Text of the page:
Nutmeg is not superstitious by nature. That being said, she is not foolhardy either; there is no good reason to spend to much time with a black cat or walk under a ladder or generally tempt fate.
It is a tradition in Nutmeg’s family to eat lentils on January 1st every year. In many nationalities, eating lentils on the first of the year is supposed to bring you prosperity through the coming months. The round shape of the lentil is similar to a coin, and thus in theory the more you eat the more wealth you will gain. Given the fact that Ginger and Nutmeg are living, eating and drinking in France without paychecks, a bit of prosperity would not hurt.
Lentils are actually a pulse, part of the legume family. They grow in a pod on a bushy plant that is typically about 35-38cm in height. The lentil plant has been part of the human diet for over 6000 years. It is thought to be amongst one of the first plants ever domesticated. Lentils are nutritional winners as they are very high in protein, iron, amino acids, fibre, folate and vitamin B. This plant is drought tolerant and are grown world-wide. The lentil forms an important part of many vegetarian diets in places like India, Nepal and Ethiopia.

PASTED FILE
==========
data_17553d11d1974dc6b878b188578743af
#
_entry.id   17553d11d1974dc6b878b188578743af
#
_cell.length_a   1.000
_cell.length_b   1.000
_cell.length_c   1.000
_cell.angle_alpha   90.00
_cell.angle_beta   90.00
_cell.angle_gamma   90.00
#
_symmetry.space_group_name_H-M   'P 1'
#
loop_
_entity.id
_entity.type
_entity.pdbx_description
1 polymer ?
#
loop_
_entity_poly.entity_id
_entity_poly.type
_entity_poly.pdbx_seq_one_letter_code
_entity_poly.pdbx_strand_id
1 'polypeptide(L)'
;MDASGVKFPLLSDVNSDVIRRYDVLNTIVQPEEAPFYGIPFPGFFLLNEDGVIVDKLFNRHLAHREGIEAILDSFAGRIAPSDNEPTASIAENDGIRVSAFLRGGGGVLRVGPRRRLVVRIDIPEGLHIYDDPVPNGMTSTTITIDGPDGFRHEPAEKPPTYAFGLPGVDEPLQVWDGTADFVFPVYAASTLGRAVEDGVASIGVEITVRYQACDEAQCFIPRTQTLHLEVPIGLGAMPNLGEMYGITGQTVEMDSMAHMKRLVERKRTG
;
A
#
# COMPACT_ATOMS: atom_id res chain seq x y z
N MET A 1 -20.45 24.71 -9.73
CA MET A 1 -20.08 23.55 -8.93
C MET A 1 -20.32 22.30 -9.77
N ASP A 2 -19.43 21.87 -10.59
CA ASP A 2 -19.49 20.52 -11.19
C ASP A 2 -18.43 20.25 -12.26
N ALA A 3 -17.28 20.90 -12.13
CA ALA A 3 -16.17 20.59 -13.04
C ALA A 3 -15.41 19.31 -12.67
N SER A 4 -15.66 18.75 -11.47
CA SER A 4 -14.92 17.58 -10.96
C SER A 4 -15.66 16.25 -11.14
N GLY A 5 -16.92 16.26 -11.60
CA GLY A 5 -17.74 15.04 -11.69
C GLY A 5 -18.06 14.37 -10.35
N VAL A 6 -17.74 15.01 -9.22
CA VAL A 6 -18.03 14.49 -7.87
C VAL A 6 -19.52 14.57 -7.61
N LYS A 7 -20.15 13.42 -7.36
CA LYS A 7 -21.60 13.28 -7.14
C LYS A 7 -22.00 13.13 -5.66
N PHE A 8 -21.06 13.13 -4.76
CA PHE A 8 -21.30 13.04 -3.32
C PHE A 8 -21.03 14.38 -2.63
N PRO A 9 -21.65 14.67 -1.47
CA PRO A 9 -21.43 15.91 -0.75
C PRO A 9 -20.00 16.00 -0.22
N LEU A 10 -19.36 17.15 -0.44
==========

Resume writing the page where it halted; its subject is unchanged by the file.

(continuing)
India leads worldwide production at about one third of the total, Canada and the North West US are also producers. French cuisine features lentils and in particular the Puy lentils, grown in the volcanic soils of Velay. These lentils are known as the “pauper’s caviar”. Nutmeg was not surprised to learn that in France to ensure there are strict quality controls for “Lentille Verte du Puy”, 88 communes in the centre of France are authorized to grow the lentils under the mark of the Appellation d’Origine Contrôlée (AOC).
Nutmeg has a strong Hungarian background, and she was not going to pass up the chance to have some lentils on January 1st. Her sister-in-law Sugar, saved the day with this new recipe for Lentils a la Saison (see below).
Wishing you all lots of prosperity for 2011!
Lentils a la Saison
This recipe came from Sugar, Nutmeg\'s sister in-law. She had convinced a local Italian restaurant to part with their secret. You can play with the ingredients to your taste. NOTE: the original recipe called for carrot instead of zucchini, so feel free to experiment. It also called for three tablespoons of marscapone, which we did not have and likely would be a yummy addition.
Prep Time: 10 minutes
Cook Time: 20 minutes
Yield: 4 servings
Serving Size: cups